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Post Info TOPIC: Review: Laser Polished 3D Printed Metal Parts (III) _ Surface


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Review: Laser Polished 3D Printed Metal Parts (III) _ Surface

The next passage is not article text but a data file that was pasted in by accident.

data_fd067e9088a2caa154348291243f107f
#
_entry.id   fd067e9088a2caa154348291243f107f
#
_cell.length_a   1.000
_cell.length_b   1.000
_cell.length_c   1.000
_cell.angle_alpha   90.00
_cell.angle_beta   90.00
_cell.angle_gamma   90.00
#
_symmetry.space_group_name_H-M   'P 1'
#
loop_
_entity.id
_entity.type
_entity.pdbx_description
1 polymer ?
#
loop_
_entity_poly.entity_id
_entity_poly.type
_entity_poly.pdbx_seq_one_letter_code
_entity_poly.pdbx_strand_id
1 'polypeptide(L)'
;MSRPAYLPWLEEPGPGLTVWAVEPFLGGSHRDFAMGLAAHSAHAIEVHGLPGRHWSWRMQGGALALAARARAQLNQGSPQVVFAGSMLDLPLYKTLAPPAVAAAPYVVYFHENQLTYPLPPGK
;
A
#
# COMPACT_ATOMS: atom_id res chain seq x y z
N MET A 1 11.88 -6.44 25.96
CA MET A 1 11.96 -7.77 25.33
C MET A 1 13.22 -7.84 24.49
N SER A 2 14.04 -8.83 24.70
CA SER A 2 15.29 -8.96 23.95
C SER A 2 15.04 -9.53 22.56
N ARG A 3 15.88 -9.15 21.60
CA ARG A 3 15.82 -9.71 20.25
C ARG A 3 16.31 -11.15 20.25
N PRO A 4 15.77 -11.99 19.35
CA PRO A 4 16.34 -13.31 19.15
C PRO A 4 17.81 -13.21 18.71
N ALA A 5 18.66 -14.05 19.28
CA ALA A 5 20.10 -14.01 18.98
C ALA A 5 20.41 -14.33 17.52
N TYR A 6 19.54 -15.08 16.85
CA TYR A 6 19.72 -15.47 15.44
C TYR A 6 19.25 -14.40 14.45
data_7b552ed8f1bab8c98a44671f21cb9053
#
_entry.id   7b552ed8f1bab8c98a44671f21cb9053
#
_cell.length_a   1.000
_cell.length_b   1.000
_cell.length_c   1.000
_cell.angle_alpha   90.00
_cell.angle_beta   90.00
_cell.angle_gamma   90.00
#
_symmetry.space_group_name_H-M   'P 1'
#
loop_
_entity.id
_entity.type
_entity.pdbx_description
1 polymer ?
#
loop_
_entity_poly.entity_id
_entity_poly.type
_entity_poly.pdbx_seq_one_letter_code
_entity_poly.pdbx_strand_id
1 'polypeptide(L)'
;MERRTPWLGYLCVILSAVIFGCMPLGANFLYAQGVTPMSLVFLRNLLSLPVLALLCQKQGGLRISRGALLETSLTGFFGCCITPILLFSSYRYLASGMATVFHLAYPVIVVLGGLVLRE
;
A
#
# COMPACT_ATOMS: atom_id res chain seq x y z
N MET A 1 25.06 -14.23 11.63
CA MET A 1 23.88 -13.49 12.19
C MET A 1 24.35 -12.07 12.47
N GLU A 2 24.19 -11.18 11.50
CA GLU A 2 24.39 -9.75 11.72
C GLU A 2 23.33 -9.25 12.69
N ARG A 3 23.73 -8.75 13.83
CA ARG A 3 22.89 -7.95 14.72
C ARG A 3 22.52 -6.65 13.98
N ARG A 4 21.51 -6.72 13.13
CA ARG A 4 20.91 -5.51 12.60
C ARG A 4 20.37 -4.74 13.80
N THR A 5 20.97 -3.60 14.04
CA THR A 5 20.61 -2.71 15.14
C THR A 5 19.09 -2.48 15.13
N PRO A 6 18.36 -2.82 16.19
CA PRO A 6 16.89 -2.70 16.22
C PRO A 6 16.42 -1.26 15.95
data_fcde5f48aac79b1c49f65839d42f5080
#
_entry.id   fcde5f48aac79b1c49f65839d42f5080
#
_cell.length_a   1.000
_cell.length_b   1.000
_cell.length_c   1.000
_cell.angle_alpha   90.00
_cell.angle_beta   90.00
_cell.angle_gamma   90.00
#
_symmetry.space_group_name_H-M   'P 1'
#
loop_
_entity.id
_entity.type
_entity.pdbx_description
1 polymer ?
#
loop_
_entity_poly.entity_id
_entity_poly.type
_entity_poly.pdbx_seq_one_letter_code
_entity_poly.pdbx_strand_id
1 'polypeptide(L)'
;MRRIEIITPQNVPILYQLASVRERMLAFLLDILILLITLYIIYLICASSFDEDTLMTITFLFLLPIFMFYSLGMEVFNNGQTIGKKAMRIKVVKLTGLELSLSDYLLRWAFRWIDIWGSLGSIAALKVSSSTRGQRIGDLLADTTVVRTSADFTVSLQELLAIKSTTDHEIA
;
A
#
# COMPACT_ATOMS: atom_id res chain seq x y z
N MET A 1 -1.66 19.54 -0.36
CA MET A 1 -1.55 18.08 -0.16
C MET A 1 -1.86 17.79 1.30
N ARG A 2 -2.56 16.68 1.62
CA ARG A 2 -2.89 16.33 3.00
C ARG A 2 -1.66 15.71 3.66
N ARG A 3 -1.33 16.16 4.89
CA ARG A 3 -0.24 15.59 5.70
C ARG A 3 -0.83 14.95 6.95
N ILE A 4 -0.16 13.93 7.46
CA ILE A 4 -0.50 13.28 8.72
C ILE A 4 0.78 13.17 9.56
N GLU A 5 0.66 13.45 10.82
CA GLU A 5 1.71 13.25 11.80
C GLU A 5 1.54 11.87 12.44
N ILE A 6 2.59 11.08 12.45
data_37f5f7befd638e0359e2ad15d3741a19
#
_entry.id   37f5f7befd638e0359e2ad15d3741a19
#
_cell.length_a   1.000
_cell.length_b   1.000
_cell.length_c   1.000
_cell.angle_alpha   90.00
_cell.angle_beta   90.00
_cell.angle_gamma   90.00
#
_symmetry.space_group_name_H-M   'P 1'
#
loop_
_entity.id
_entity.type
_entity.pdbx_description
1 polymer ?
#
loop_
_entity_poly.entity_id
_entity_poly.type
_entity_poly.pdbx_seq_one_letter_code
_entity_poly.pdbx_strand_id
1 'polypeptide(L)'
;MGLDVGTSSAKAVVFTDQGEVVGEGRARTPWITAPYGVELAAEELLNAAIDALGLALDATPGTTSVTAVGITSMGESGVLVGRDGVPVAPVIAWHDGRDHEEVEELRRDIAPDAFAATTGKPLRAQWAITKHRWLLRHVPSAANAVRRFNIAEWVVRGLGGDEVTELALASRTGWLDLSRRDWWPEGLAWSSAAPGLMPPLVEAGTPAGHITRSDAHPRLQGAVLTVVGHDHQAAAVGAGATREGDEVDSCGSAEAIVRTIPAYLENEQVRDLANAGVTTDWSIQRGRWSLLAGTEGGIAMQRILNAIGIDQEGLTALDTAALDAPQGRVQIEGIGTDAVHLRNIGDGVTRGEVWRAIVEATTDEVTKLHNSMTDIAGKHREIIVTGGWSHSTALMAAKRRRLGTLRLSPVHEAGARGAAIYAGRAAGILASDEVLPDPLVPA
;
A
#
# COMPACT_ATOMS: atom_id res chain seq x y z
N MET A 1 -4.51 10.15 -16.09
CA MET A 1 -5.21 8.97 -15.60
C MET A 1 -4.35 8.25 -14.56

Original Title: Overview: Laser Polishing 3D Printing Metal Parts (3) Jiangsu Laser Alliance Guide: This review (3) mainly introduces the application status of laser polishing technology in 3D printing of titanium alloys. 2.3 Application of laser polishing in additive manufacturing of titanium alloys Titanium alloy is the most widely used 3D printing material in aviation. Ti6Al4V alloy has excellent properties, such as high specific strength, high hardness, corrosion resistance, oxidation resistance and so on. Titanium alloys are widely used in aerospace and marine engineering because of their high specific strength, and they are also used as biological implant materials because of their biocompatibility. The formation of oxide film on the surface of SLM during fabrication has been observed and found to be mainly enriched in oxygen, while the surface without external scanning is enriched in titanium. The concentration of V was found to be higher at the scanned surface than at the non-scanned surface region. When the scanning pattern is similar to that of the mesh plate, the initial intensity is reduced by 85%. Marimuthu investigated the effect of laser polishing on SLM-fabricated Ti6Al4V using a continuous fiber laser. The part was fabricated with a 45 orientation and had an average surface roughness of 10.2 m. The average surface roughness is 2. 4 m when the laser power is 60 W, the scanning speed is 750 mm/min, and the beam offset is 0. 35 mm. Under the optimized parameters, the minimum surface roughness is obtained.The SEM images reveal that the columnar grain microstructure of Ti6Al4V titanium alloy has no significant change before and after polishing. The developed computational fluid dynamics (CFD) was used to study the bath dynamics and surface morphology. Higher energy is required to avoid an increase in the velocity of the molten pool, which further causes streaks to form on the polished surface. Ma et al. prepared TC4 (Ti6Al4V) and TC11 titanium alloy components by LAM technology and studied them. The fabricated parts were exposed to laser irradiation to study changes in surface morphology, microhardness, and wear resistance. The average surface roughness Sa of TC4 and TC11 before and after polishing decreased from 5. 226 to 0. 375 m and from 7. 21 to 0. 73 m, respectively. The microstructure of the TC4 sample was observed to be martensite 'in the laser polished area and to be 170 m thick. XRD analysis shows that the phase composition of as-deposited TC4 components is and , while after interaction with laser, the surface microstructure changes to 'martensite phase without the formation of phase. The formation of the homogeneous alpha 'phase is due to the instantaneous melting and subsequent rapid cooling upon interaction with the laser. When the as-deposited watch glass is exposed to laser irradiation, the surface temperature increases, and when the temperature exceeds the phase transition temperature of the phase (about 1273K), the + phase is completely transformed into the phase. During cooling,titanium round bar, depending on the cooling rate, the phase converts back to form the secondary phase or 'martensite. A similar martensitic 'phase is observed in TC11, but the polished area is only 90 m. For TC4, the critical cooling rate point is 410 K/S, which is much higher than that of TC11. Based on the analysis of friction tests, it was observed that both TC4 and TC11 were improved compared to as-deposited. This is attributed to the formation of a hard martensite alpha 'phase after laser polishing. Figure 1. Laser polishing. Yeah Influence of TC4 alloy: (a) laser-polished area on the surface of the LAM component; (B) photograph of the interface of the laser-polished area and the as-deposited area observed by SEM; (C) a surface topography of the as-deposited state; (D) Surface topography after laser polishing Expand the full text Figure 2. Laser polishing. Yeah Influence of TC11 alloy: (a) Laser polished area on the surface of the LAM part; (B) Photograph of the interface of the laser polished area and the as-deposited area observed by SEM; (C) a surface topography of the as-deposited state; (D) Surface topography after laser polishing Figure 3. Yes Results of analysis after laser polishing of TC4 titanium alloy: (a) overall plot; (B) microstructure of the laser polished area; (C) the microstructure of the substrate; (D) Results of XRD diffraction analysis Figure 4. Yes Results of analysis after laser polishing of TC11 titanium alloy: (a) overall plot; (B) microstructure of the laser polished area; (C) the microstructure of the substrate; (D) Results of XRD diffraction analysis Similar to Ma's work, Li et al. Also studied the surface morphology,titanium filler rod, microstructure evolution, and mechanical property of Ti6Al4V components fabricated using SLM. When the laser power is 90 W, the overlap ratio is 10%, and the scanning speed is 150 mm/s, the initial roughness of the surface fabricated by SLM is 6. 53 m, and the best average roughness value is 0. 32 m. A 3D fluid model and a heat transfer model were constructed to examine the melt formation and solidification behavior of the molten pool during laser polishing. According to the simulation results, the peak temperature is about 2800 and the depth of the molten pool is 60 m. The + phase on the as-deposited surface is transformed into martensite 'phase, which is very similar to Ma's results, but the cooling rate is 10 exp (6)/s. The XRD analysis, finite element simulation results, substrate microstructure, heat affected zone, and weld pool are shown in Figure 5 below. After laser polishing, the surface hardness reaches 25%, ti6al4v eli ,titanium bar gr7, increasing from 340 HV (as-deposited) to 426 HV (polished surface). The wear rate of the laser polished surface is 39% lower than that of the as-deposited surface. Continuous rapid melting and rapid solidification of the molten pool result in the formation of residual stresses in the range of 300-500 MPa. The as-deposited and laser polished parts were observed to have no more than 1% variation in tensile and yield strength and 5% elongation. After laser polishing, the fatigue strength of the parts will be reduced to a certain extent. This reduction in fatigue strength is attributed to the reduction in defects in the SLM fabricated components. Figure 5. XRD, finite element analysis simulation results and microstructure: (a) XRD analysis results; (B) Temperature field distribution of the cross section; (C) laser polishing the area; (d) HAZ; (E) Microstructure of as-deposited material Researchers have reported the use of laser polishing technology to treat titanium alloy Ti6Al4V components manufactured by electron beam additive manufacturing (EBM), which represents the worst case of surface roughness in powder bed manufacturing. This component was selected as a case study to investigate and evaluate the capabilities of laser surface finishing technology in improving the surface quality of AM-fabricated components. The experimental results show that the surface roughness can be reduced to Sa = 0. 51 m, which is almost equivalent to the surface machined by CNC. Defects present at the time of AM fabrication were also eliminated after laser polishing. However, the remelted layer undergoes a change in texture, grain size, and martensitic transformation due to in situ tempering caused by repeated back and forth scanning of the laser beam, resulting in an increase in hardness of the subsurface. In addition, high levels of near-surface residual stress are also generated during laser polishing, although this stress is relieved during subsequent stress relief heat treatments. Figure 6. Laser polishing. Yeah Overall view of the results obtained after polishing of titanium alloy parts manufactured by EBM Figure 7. In use Height direction roughness and typical substrate subsurface defects observed in the vertical direction of the Ti6Al4 Ti6Al4V sample prepared by the EBM powder bed method: (a) SEM image of the as-deposited surface; (B) and (C) Analysis results of high-resolution X-ray CT scan (XCT) indicating invasive defects on the surface (see arrows); (d) Physical image of the dental implant surface after electrochemical polishing Figure 8. Test area without polishing and with laser polishing ? All experiments were carried out under optimized parameters, at the vertical edge of the EBM sample. (A) a surface of an EBM-produced titanium alloy component that has not been subjected to laser polishing, (B) a surface resulting from laser polishing of the EBM-produced component surface, (C) results observed at macroscopic magnification for the laser polished area and the area that has not been polished, (D) Magnified area after laser polishing (from the wireframe area in panel (B)); where the arrow area is in the Defect of local surface intrusion with depth in (a) Figure 9. The change of surface roughness measured by surface profile measuring equipment in different dimensions after laser surface polishing : (a) SEM photograph show a comparison of an original surface and a polished surface; (B) Equivalent transition zone results (laser polished zone and non-polished zone) measured with a laser profilometer over an area of 22 mm 6 mm, (C) Laser polished surface, The measured area is 0.6565 mm 0.8686 mm. (D) The result of 0.1313 mm 0.1717 mm area measured by white light interferometer Figure 10. Results for the samples measured by XCT: (a) laser polished area and (B) results for the AM substrate The results show that the laser polishing technology can be significantly and successfully applied to the surface treatment of Ti6Al4 Ti6Al4V parts manufactured by EBM, and the surface roughness is greatly reduced. However, the laser polishing process can significantly change the microstructure and residual stress of the component. Laser polishing reduces the surface roughness of titanium alloy parts manufactured by EBM by 75% when measured in the mm range, but when measured in the micron range, the surface roughness level can reach Sa Sa = 0.5151 m. This level of improvement is almost equivalent to a mechanically polished or machined surface. In addition, laser polishing also removes stress from the surface without loss of material. The surface layer (200 200 m depth) after remelting during laser polishing exhibited a different grain refinement structure and a reoriented texture relative to the AM-fabricated substrate. The columnar crystals in the remelted layer are epitaxially grown again from the substrate toward the melted surface, with different preferred growth directions. This is related to the change in orientation of the melted surface and the relative scan direction with respect to the original MA fabrication. There is a heat affected zone at the surface of the material at a depth of approximately 450 450 m. In this heat affected zone, there is a subsurface with a depth of about 300 300 m, which is almost completely annealed phase, and at the same time, there is a part of transitional phase transformed into. This fully transformed region undergoes approximately one cooling of the martensitic transformation, followed by in situ decomposition into a very fine + lamellar structure, which occurs in the subsequent beam scan. The partially transformed transition layer consists of a secondary phase with decreasing volume and a coarse as-grown lath phase with increasing volume and has a certain depth. As a result, the presence of a very fine microstructure in the subsurface results in a small increase in microhardness at the same depth where the heat-affected zone also occurs after laser polishing. Under the parameters used in this experiment, a certain degree of residual tensile stress (up to 580 MPa) is induced on the surface of the component after polishing, which decreases rapidly with increasing depth. However, residual stresses can be almost completely relieved by a standard stress relief heat treatment. Under optimized parameters, laser polishing was found to be free of cracks, or other defects, but with a similar low degree of porosity. Article Source: Laser polishing of 3D printed metallic components: A review on surface integrity Proceedings,Volume 26, Part 2, 2020, Pages 2047-2054 Reference: Optics and Lasers in Engineering, Volume 93, June 2017, Pages 171-177, Laser polishing of additive manufactured Ti alloys, back to Sohu,titanium sheet grade 5, see more Additive ManufacturingVolume 20, March 2018, Pages 11-22 Material interactions in laser polishing powder bed additive manufactured Ti6Al4V components Responsible Editor:.